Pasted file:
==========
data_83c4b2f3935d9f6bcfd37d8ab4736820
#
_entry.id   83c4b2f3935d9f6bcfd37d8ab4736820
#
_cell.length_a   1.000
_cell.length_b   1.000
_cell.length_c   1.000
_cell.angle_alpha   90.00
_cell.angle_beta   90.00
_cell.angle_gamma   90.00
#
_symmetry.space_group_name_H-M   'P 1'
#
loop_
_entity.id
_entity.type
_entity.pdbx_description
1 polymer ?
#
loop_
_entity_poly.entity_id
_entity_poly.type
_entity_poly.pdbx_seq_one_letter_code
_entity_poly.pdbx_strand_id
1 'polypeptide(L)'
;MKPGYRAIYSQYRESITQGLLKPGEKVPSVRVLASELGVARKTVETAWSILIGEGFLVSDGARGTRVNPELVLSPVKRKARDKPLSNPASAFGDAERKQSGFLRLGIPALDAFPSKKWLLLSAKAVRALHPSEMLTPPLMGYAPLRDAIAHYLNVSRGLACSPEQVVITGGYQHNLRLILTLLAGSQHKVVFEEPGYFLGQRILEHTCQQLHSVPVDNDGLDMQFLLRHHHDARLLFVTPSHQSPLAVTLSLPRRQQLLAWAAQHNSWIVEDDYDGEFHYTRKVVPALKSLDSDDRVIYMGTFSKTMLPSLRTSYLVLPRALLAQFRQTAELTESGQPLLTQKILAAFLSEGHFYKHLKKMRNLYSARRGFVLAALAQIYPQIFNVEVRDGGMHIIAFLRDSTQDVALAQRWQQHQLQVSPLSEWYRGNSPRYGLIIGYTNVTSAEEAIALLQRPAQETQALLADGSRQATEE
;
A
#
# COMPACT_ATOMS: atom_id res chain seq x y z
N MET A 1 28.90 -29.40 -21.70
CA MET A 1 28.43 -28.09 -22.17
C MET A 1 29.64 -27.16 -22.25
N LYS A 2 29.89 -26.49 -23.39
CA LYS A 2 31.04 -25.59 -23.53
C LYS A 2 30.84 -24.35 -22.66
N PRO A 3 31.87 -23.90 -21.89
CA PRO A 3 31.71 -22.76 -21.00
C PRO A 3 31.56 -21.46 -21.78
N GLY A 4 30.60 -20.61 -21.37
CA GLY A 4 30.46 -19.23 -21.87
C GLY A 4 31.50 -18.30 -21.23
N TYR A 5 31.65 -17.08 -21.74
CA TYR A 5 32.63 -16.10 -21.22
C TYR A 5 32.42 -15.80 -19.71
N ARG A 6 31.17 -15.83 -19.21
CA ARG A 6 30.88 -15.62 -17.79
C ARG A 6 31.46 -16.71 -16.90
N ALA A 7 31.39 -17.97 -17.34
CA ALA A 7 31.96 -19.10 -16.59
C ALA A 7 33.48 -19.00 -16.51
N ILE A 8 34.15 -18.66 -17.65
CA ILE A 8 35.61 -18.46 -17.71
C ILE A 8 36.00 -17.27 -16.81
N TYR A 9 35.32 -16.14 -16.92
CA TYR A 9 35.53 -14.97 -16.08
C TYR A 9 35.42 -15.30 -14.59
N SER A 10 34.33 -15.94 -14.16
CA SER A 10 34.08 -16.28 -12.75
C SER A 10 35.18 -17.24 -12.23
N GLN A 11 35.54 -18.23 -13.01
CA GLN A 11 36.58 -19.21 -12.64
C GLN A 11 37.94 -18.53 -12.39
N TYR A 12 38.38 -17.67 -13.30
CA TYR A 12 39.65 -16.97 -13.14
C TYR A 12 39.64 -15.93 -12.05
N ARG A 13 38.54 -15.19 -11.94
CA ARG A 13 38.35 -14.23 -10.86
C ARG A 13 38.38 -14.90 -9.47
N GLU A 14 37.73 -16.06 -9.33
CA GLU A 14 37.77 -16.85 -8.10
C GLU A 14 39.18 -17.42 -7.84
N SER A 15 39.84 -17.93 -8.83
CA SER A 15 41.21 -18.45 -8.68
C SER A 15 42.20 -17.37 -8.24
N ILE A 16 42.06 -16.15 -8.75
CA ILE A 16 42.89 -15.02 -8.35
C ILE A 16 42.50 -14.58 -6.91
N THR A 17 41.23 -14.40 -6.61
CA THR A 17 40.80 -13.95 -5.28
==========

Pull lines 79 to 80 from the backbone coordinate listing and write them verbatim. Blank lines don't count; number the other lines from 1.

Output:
N THR A 17 41.23 -14.40 -6.61
CA THR A 17 40.80 -13.95 -5.28